“The White Coat is a Superhero Coat”
Class of 2027 at Touro College of Osteopathic Medicine New York Dons White Coats
Members of the class of 2027 from TouroCOM’s Harlem and Middletown campuses took the next step in their medical journey on July 31 as they donned their “superhero coat,” as one speaker dubbed it. The schools’ White Coat Ceremonies were held in Harlem’s famed Apollo Theater and Middletown’s historic Paramount Theater.
TouroCOM Harlem OMS-1 Allison Walker-Elders, of Maine, who possesses one of the most impressive backgrounds of her fellow students including a three-year stint with The Peace Core in Madagascar and several years working for an NGO promoting women’s health, said that finally putting on her white coat “feels like it was a long time coming.”
“I’ve spent so long seeing people I went to college with going through their own white coat ceremonies and wondering when it would be my turn—I’m excited to finally be here!” said Walker-Elders.
The location of the ceremony was especially important to many students like Walker-Elders who stated that one of the reasons she chose TouroCOM-Harlem was the school’s work in treating the underserved.
TouroCOM Harlem OMS-1 Chloe Kwok echoed the sentiment. “Other schools I interviewed at talked about serving the underserved, but TouroCOM actually showed us what they do in the community.”
Service and the obligation of the white coat was a recurring topic throughout the speeches of the day.
“It feels real now,” said TouroCOM Middletown OMS-1 Colleen Chen. “We’ve had our white coats hanging in our closet and now we finally get to put them on.”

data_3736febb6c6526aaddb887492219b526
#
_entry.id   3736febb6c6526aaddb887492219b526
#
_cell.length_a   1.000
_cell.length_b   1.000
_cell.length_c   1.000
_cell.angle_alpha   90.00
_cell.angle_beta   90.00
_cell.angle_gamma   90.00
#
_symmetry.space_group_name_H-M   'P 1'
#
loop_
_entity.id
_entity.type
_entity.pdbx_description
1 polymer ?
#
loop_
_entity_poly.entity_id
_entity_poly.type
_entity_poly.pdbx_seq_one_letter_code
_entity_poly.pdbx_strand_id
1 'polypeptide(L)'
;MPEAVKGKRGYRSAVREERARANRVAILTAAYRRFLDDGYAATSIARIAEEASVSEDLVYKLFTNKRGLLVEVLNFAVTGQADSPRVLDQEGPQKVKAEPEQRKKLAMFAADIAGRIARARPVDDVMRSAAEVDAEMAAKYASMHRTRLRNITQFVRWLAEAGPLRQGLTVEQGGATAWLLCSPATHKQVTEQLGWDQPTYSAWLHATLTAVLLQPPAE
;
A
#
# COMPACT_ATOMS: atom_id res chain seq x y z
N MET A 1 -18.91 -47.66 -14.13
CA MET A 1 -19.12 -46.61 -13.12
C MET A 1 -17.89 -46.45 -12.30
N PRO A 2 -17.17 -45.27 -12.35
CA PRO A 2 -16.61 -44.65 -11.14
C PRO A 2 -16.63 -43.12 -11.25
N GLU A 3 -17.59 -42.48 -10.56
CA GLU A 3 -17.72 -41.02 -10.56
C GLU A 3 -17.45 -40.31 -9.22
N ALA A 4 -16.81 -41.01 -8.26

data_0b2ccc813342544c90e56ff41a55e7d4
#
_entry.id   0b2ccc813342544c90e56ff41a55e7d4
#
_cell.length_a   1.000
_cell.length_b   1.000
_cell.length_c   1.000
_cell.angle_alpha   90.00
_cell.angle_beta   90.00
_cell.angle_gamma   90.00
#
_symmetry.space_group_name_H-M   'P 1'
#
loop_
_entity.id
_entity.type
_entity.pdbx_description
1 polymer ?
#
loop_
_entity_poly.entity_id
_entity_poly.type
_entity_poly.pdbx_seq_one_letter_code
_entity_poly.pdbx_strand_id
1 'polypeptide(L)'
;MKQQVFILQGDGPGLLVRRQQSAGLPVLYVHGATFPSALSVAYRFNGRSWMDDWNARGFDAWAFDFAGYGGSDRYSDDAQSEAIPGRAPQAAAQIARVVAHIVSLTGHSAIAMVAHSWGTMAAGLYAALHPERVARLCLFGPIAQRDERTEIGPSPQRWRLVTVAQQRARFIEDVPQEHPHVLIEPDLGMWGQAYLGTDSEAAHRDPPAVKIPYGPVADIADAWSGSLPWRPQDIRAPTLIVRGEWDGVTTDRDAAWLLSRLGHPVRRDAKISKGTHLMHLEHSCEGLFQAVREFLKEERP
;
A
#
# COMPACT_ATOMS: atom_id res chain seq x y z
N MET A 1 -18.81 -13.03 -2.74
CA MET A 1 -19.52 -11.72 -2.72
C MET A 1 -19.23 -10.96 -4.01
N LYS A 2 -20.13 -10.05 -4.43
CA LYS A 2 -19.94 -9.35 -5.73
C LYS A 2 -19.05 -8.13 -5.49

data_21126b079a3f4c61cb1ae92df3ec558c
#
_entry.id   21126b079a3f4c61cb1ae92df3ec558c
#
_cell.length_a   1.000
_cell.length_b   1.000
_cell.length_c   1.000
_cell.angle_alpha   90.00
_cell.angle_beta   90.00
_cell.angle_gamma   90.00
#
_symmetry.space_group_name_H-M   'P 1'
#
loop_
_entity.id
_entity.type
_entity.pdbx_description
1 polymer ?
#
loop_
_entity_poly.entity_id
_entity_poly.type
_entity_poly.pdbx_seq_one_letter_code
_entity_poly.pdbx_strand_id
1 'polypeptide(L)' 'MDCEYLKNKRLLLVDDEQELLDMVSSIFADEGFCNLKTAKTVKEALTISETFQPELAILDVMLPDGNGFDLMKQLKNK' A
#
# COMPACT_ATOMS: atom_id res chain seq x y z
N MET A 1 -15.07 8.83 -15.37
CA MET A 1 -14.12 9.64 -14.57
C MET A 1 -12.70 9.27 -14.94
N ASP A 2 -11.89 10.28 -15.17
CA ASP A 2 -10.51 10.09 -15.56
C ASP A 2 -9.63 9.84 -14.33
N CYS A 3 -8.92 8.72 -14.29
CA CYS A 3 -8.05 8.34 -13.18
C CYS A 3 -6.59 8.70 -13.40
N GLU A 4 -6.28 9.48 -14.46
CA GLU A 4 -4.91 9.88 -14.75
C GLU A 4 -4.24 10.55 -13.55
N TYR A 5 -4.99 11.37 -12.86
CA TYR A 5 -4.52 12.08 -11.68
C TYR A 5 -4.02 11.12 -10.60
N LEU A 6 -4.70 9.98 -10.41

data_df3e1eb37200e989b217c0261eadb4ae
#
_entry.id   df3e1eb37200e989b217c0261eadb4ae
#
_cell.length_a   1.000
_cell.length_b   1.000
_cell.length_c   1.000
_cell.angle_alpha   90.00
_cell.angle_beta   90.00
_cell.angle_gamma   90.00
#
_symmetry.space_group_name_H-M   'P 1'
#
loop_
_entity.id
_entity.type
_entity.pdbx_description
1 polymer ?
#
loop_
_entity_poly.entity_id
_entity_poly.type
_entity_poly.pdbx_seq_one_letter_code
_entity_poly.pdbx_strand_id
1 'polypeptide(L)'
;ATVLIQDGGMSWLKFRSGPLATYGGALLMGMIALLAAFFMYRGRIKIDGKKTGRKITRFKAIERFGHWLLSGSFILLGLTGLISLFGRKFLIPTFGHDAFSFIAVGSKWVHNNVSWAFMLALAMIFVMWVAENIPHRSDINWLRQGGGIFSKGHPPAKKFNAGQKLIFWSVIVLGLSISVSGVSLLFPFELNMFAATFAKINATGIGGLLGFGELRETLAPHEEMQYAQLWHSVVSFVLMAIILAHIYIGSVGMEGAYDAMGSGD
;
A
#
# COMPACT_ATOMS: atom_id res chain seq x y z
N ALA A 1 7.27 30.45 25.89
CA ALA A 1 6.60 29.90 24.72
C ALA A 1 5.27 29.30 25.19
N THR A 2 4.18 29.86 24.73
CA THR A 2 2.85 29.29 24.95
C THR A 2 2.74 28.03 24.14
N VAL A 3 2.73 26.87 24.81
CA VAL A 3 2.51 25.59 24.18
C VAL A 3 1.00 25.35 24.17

Touro Vice President Rabbi Moshe Krupka opened the ceremonies with a benediction, and then in a change from most years, delivered a brief speech about the history of the university that he usually delivers during the school’s orientation program.
“Touro was founded by a 56-year-old rabbi sociologist with 35 undergraduate students,” Rabbi Krupka said. “Today, Touro has a worldwide enrollment of 19000 students.” He estimated that roughly four percent of graduates from graduate-level health science programs—ranging from nurses to occupational therapists—are coming from Touro.
During both ceremonies, TouroCOM dean Dr. Kenneth Steier explained the significance of the white coat and how the lives of the students will change as soon as they put it on. “You are no longer a civilian, but a physician in training, responsible for everyone around you,” he said. In the days ahead, when students faced the challenges of medical school, he advised “When you’re locked in your room studying basic sciences, look in your closet and pull out your white coat and put it on. Think of your future. The patients and families you will help. These white coats will inspire you and help you get through the challenges… The white coat is a superhero coat. Wear it wisely.”
Expanding on the topic of newfound responsibilities, Touro President Dr. Alan Kadish spoke of the lofty mission of the physician, not only to heal a person but a physician’s responsibility to heal society.
“You have a chance to unify and make society a better place,” said Dr. Kadish. “The white coat means you are uniquely qualified and responsible to help other people lead better lives… I know with the talent and the support of the people in this room and the education you’ll get at Touro, each of you will make a real difference in a society that needs healing.”
Continuing the theme in TouroCOM Harlem’s white coat ceremony, keynote speaker Dr. Gregory Kerr, MD, MBA, FCCM, an attending anesthesiologist at the Harlem Hospital Medical Center and former TouroCOM Preceptor of the Year, spoke of what he said was the most pressing issue facing the new students: the health challenges resulting from climate change, which he said included heat stroke, heat exhaustion, and a plethora of new diseases.
“Each of you can, will, and must be involved,” he said. “Not only care for the people but care for my home and your home: the planet Earth.”
Dr. Shantie Harkisoon, MD, keynote speaker of TouroCOM Middletown’s white coat ceremony urged the students to remember to take care of themselves during the long years ahead. “The path you have chosen is not an easy one,” she said. “But if anyone can show the world how to keep your light bright it’s you… And even on your loneliest day, know you are not alone.”